Scientific pluralism is a position within the philosophy of science that rejects various proposed unities of scientific method and subject matter. Scientific pluralists hold that science is not unified in one or more of the following ways: the metaphysics of its subject matter, the epistemology of scientific knowledge, or the research methods and models that should be used. Some pluralists believe that pluralism is necessary due to the nature of science. Others say that since scientific disciplines already vary in practice, there is no reason to believe this variation is wrong until a specific unification is empirically proven. Finally, some hold that pluralism should be allowed for normative reasons, even if unity were possible in theory.


Since the development of logical positivism by the Vienna Circle in the 1920s and 1930s, theories of unified science have posited that all scientific investigation shares a common framework. In the strongest versions of these theories, all of the special sciences should be reducible to physics. Therefore all science could in theory follow one shared methodology and be described in a shared jargon, even if in current practice this is not the case due to limitations in the development of human knowledge and technology.[1][a] The specific theories of the Vienna Circle are no longer commonly held, but there are a variety of unities proposed by more recent philosophers.[3][4]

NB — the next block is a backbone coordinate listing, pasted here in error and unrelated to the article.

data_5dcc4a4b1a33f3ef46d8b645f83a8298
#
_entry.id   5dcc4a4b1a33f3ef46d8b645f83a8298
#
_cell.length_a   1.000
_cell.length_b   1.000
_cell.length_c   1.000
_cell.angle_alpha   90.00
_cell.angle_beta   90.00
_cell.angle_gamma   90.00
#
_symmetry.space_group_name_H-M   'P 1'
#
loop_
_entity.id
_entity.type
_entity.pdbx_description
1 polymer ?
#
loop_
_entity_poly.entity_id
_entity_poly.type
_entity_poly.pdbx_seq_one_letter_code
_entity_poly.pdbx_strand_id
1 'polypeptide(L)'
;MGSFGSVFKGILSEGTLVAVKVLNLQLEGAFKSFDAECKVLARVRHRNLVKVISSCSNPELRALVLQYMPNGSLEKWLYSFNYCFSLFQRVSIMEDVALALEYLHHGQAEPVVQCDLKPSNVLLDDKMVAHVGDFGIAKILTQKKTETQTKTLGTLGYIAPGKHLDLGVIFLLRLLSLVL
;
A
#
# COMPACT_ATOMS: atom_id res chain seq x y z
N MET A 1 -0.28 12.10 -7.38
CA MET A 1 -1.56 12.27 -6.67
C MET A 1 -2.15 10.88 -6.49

Although earlier pluralistic conceptions of science persisted during the rise of positivism, modern conceptions of scientific pluralism began to emerge in the 1970s.[5] In a 1978 address to the Philosophy of Science Association, Stanford University professor Patrick Suppes argued against what he called "reduction of language, reduction of subject matter, and reduction of method" in science.[6] He positioned his talk as a response to ideas in the first volume of the International Encyclopedia of Unified Science, which was published in 1938. He argued that since that time the subjects of scientific disciplines had become more differentiated, with greater divergences in language and methodology, showing no move toward the unities posited by the encyclopedia's Vienna Circle authors.[7] Other members of what came to be called the "Stanford School" supporting scientific pluralism were Nancy Cartwright, John Dupré, Peter Galison, and Ian Hacking.[8] In the 2000s, a "Minnesota School" emerged following a 2002 workshop at the University of Minnesota's Center for the Philosophy of Science, including Stephen Kellert, Helen Longino, and C. Kenneth Waters. These authors criticized some arguments from earlier pluralists, while also arguing that pluralism should be accepted as a standard approach to science.[9][10] These newer pluralists also sought to address areas outside those traditionally disputed with unity of science proponents, including metascientific and metaphilosophical concerns.[11]

Varieties of pluralism

Stanford School philosopher Nancy Cartwright has written in support of scientific pluralism.
Stanford School philosopher Nancy Cartwright has written in support of scientific pluralism.